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Queer Abby: I Think I'm A Lesbian, But I Don't Fit The Stereotypes

Dear Queer Abby

I’m 33 years old. It took me a long (maybe too long) time to finally figure out I’m not straight. 

Let’s not get too excited yet — I’m still closeted, because of a multitude of problems going on in my life right now. I’m unemployed and unfortunately, I also have a homophobic family. I’m living at home, which is a conservative city in the south that doesn’t exactly have a booming LGBT community. I have no friends, as pathetic as this sounds. 

I thought I’d give online dating a shot, just to even find someone to talk to, but I got no messages. I joined some lesbian forum and a queer site, but alas I still had no luck. I feel like the women that belong to these communities all have their cliques that I can’t join. 

I hate sports, I’m not a vegan/vegetarian and, try as I might, I can’t get into the TV shows or movies they watch, the musicians they listen to (look, I will never stop apologizing for loving classic rock) or the female celebrities they crush on. 

I have tried very hard to change my interests and watch the entertainment they do — I tried to be vegan (it didn’t last), I’d leave my TV on ESPN instead of a rerun of a sitcom — but I can’t stick with them. I’m very different, and even before I knew I was a lesbian I had a hard time making friends. I’m starting to feel like I’ll never fit in. 

What do I do?

Signed, 

Out Of The Loop

Dear Loop, 

First of all, congratulations on discovering you are not straight, and for coming out to me. I’m honored. 

When I came out I was terrified of the lesbian pack. First of all, they seem a lot more confident than any straight circle of women I’d ever run with. Secondly, they did all seem to know each other already. I didn’t actively come out until I was 21, and that felt like it was too late. It seemed like hopping into a very quick, assertive double-dutch game. 

The good news is, it’s never too late, and there are whole swaths of lesbians who get a thrill from initiating the recently-straight. There are people who would love to broaden their circle of friends by having you in it. 

When I first went gay, I had a small group of lesbian friends who would sit in a circle and play a “game” called “the first time you knew you were gay.” This was a gathering of young people trying to extend their feathers in order to prove they had the credibility to exist in gay space. I’m rolling my eyes now, but at the time (as an insecure fledgling) it felt crucial. 

As we went around the circle, every young invert talked about being SO GAY that they were turned on by their first babysitter, or (the more dyed-in-the-wool dykes) getting sapphically excited just by passing through the birth canal. That’s how long they’d been gay.  

NOT ME!

When I was a kid, I had a crush on my Charlie McCarthy ventriloquist dummy, I wanted to be Eddie Munster and I wanted to have sex with Jordan Knight. I would shrink and feel shame in these circles for being new and not having made a pass at my Montessori school teacher. I was like “Guys, you know when I went gay because you were there. It was just last week.”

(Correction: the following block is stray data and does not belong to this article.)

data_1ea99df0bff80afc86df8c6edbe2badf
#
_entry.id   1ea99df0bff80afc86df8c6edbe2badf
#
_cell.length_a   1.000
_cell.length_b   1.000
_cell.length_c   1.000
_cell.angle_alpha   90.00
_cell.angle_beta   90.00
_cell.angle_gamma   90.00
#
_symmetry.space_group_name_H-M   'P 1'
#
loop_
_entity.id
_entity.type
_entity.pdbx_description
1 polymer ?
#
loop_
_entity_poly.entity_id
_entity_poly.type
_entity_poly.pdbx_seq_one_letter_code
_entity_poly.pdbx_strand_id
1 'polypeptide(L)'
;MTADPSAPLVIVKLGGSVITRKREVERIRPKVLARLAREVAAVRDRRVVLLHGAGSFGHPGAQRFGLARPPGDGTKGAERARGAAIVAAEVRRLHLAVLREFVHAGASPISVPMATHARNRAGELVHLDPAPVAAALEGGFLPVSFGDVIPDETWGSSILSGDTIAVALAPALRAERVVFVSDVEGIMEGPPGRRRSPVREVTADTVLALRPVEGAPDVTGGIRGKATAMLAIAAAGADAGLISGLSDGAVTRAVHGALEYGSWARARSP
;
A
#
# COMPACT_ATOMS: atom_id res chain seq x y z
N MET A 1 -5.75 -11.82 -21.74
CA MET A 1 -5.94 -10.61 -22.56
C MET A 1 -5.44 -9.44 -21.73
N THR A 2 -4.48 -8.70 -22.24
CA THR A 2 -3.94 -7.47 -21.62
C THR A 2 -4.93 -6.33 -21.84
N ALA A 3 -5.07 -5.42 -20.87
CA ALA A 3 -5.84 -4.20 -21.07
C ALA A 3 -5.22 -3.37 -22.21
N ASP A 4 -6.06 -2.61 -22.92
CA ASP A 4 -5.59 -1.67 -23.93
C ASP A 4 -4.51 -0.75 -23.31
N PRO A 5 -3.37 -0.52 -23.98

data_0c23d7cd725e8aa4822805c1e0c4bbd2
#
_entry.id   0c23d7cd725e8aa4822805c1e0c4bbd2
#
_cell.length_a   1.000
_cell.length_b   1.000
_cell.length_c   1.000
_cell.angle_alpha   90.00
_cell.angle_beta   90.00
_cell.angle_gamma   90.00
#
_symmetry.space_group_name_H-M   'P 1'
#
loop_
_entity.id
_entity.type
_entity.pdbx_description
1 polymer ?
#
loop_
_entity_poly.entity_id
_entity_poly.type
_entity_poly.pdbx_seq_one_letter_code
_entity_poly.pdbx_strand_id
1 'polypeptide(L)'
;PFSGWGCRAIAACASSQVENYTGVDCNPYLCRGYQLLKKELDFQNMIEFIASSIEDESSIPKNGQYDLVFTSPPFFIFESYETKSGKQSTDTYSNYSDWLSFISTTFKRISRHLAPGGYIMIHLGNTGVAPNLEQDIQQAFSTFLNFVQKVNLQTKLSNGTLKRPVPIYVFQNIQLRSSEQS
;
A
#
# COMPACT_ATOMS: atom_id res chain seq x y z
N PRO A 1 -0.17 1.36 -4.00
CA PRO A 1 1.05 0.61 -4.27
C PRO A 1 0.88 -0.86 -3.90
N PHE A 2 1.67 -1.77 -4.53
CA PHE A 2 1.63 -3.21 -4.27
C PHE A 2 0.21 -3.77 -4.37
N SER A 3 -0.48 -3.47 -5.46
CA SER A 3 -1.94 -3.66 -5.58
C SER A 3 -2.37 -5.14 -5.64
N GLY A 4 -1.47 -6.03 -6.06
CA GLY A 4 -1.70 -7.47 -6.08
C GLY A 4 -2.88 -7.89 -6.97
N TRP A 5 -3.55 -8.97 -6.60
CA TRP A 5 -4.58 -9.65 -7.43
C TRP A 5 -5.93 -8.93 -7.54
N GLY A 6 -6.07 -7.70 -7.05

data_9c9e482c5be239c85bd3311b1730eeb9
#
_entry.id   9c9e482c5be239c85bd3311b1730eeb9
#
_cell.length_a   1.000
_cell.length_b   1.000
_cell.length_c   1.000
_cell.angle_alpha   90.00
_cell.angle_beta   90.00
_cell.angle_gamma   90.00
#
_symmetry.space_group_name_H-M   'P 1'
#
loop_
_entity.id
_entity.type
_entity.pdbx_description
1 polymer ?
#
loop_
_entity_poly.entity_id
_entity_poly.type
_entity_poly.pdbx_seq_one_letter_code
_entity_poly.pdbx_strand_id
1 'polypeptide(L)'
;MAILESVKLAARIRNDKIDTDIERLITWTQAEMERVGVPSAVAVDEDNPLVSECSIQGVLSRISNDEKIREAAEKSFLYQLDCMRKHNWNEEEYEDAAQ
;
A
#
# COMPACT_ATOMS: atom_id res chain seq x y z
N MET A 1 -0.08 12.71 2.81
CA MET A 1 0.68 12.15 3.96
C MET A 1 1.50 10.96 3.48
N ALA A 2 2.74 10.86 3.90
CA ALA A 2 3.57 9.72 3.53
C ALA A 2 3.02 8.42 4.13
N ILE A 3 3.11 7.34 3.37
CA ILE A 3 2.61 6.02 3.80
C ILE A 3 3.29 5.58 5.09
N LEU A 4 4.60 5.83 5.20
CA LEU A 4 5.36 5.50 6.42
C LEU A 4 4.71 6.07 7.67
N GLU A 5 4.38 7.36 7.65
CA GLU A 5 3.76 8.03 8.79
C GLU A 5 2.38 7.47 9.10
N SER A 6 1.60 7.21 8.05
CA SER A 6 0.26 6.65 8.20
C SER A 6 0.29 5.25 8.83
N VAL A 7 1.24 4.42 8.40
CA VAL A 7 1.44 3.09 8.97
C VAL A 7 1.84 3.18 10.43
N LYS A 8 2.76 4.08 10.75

(Note: Looking back, those are The Gayest references I could have had, but at the time I felt like a misunderstood poser. )

At the end of the day, it doesn’t matter. No one else really cares. People are going to like you or they’re not. Also, you get to keep your own cultural touchstones. 

Lesbians are still humans. They like TV, they breathe air,  they like all the food groups. 

I recommend you bone up on queer culture not to make people like you (because trying HARDER to become liked by pantomiming what you think other people are doing has never worked, unless you are JT LeRoy, and even then it was just for a second), but because you want to learn and respect the history of people who came before you. You can put your experience and the current struggle into historical perspective, and also grow something in yourself that lets you know these people you’re aligning yourself with are deeper than celebrity crushes or memes. 

I’m going to prescribe that you make a bigger life for yourself. To get a friend, be a friend. Reach out to the people you think are interesting online. Do something nice for someone you’d like to be a friend with. 

Make yourself interesting to yourself. Whatever that means to you. Volunteer somewhere, take a class, start seeking out cultural events in nearby towns that have to do with gay people. 

Also, get a haircut you really like. 

So you’re not a k.d. lang-loving vegan who was born clutching a (non-TERFy) labrys — that’s fine. You *are* are a sitcom-loving classic rock fan who possibly loves barbecue.  It’s okay to be you. I feel like I’m on Sesame Street for saying that out loud, but it’s true. 

You aren’t already culturally lesbian. You don’t have to be. 

I can’t guarantee that you’re magically going to have homosexuals knocking down your door if you follow my advice, but the only way to get something is to ask. To paraphrase the author Beth Pickens, “If you don’t ask for something, you’re 100 percent not going to get it.”

Asking (the universe, a website, a person at a gay bar) is good practice. 

So decide what you want. Decide what you have to offer. Put those things out there. 

Keep trying. Keep asking. 

Good luck!

Sincerely, 

Queer Abby


Nicole J. Georges

Nicole J. Georges is a writer, illustrator, podcaster, and professor from Portland, OR.